• Satoshi Ikeuchi and Gedaliah Afterman

The Time Has Come For a Japan-Israel Strategic Partnership

Recent developments in Europe, the Middle East, and the Indo-Pacific have boosted the once-lukewarm relationship between Tokyo and Jerusalem. But to truly boost their international standing, the two regional powers should work together to develop new frameworks of cooperation in the Middle East

iStock Photo/Vladimir Gnedin

As the world again faces prospects of an intensified clash between superpowers following the tragic events in Ukraine, middle powers across Asia and the Middle East are reassessing their strategic positions. At the time of writing, Japan has been the only Asian middle power to join the United States and other Western countries in denouncing and sanctioning Russia, while others hesitate. In the Middle East, most countries have been reluctant to choose sides, with Israel attempting to mediate between Russia and Ukraine instead.


The Middle East, traditionally a US sphere of influence, is undergoing profound changes because of the evolving superpower dynamic and, more locally, the signing of the Abraham Accords in 2020. Recent developments have demonstrated that the current regional order is very much in flux, with countries attempting to avoid becoming entangled in superpower rivalry. While this harbors uncertainty and instability, it also provides opportunity and a growing appetite for cooperation between middle powers from Asia and the Middle East. Two players that could play an important role in shaping this new dynamic are Japan and Israel.


Tokyo and Jerusalem have led a stable, if lukewarm, relationship for most of the past seven decades. However, recent events have created new opportunities for both countries to strengthen their cooperation and bolster their status in their regions and beyond.

From Japan’s perspective, as instability and tensions between the United States and China in the Asia-Pacific grow, so does the need to recalibrate its position in this region and others, including the Middle East. Tokyo has substantial economic interests in the region, spanning from energy trade with Iran and Saudi Arabia to investment in the technology and innovation sectors in the UAE and Israel.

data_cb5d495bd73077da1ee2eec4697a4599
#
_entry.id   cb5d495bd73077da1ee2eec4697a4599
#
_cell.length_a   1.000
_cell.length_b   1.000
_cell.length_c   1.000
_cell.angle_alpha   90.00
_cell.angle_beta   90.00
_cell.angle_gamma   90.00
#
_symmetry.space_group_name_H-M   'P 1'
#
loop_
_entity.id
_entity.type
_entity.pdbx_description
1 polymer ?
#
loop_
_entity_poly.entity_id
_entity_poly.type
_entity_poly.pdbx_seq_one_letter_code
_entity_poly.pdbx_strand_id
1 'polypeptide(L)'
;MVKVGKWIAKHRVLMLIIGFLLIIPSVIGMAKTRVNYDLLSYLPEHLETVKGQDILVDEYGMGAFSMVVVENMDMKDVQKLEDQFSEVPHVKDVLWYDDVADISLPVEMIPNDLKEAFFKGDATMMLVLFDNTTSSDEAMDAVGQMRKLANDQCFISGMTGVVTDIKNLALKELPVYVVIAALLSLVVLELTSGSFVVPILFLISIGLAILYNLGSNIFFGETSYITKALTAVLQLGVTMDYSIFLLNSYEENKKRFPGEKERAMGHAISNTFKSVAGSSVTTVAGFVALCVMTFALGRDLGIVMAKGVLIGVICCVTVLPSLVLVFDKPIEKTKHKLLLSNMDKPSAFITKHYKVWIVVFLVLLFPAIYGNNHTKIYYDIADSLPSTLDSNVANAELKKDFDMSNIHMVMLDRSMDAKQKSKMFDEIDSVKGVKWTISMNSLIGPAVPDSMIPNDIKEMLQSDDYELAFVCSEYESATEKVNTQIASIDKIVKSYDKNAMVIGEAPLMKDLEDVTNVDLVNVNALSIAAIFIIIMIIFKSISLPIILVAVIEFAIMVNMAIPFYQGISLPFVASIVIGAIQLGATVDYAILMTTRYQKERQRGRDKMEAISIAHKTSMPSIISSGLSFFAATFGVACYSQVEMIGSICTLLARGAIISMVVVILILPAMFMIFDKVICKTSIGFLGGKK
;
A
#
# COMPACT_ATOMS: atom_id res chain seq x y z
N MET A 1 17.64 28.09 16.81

Israel, for its part, is working to position itself as a key player in the Middle East following the recent normalization of relations several Arab and Muslim states. But to further improve its global standing and better weather the increasing pressures of superpower rivalry, Israel needs to develop stronger relations and cooperation with Asian powers - and Japan can, and should, be a central pillar in such a strategy.


Japan’s growing interest in the Middle East, coupled with the region’s increasingly open acceptance of Israel, can indeed facilitate a closer relationship between the two middle powers – one that could serve both countries at this important strategic juncture. In this article, we analyze the developments that pave the way for the establishment of a strategic partnership between the countries and lay out how this can happen.


From reluctance to embrace

In July, former Japanese Foreign Minister Toshimitsu Motegi visited Israel, the UAE, Egypt, the West Bank, Iran, and Qatar, highlighting the Middle East’s significance to Japan. The trip was part of a Japanese effort to better understand recent developments in the region and to position itself as a major actor within it. Israel, we argue, can be a central partner in this endeavor.


This year, Japan and Israel will mark 70 years of diplomatic relations. But while Japan was the first Asian nation to normalize relations with Israel, the relationship remained limited until the end of the previous century. Japan’s ties with Israel have traditionally been constrained by the Israeli-Palestinian conflict and concerns over an Arab boycott. Though merely nominal for decades now, the specter of Arab outrage has loomed over Japanese decision making, discouraging any drastic step forward to tighten relations with Israel. As a result, Japanese officials have avoided openly supporting Israel and consistently condemned its settlements in the West Bank and the Gaza Strip.

 

Tokyo has relaxed its cautious approach towards Jerusalem in recent years, especially during former Prime Minister Abe’s administration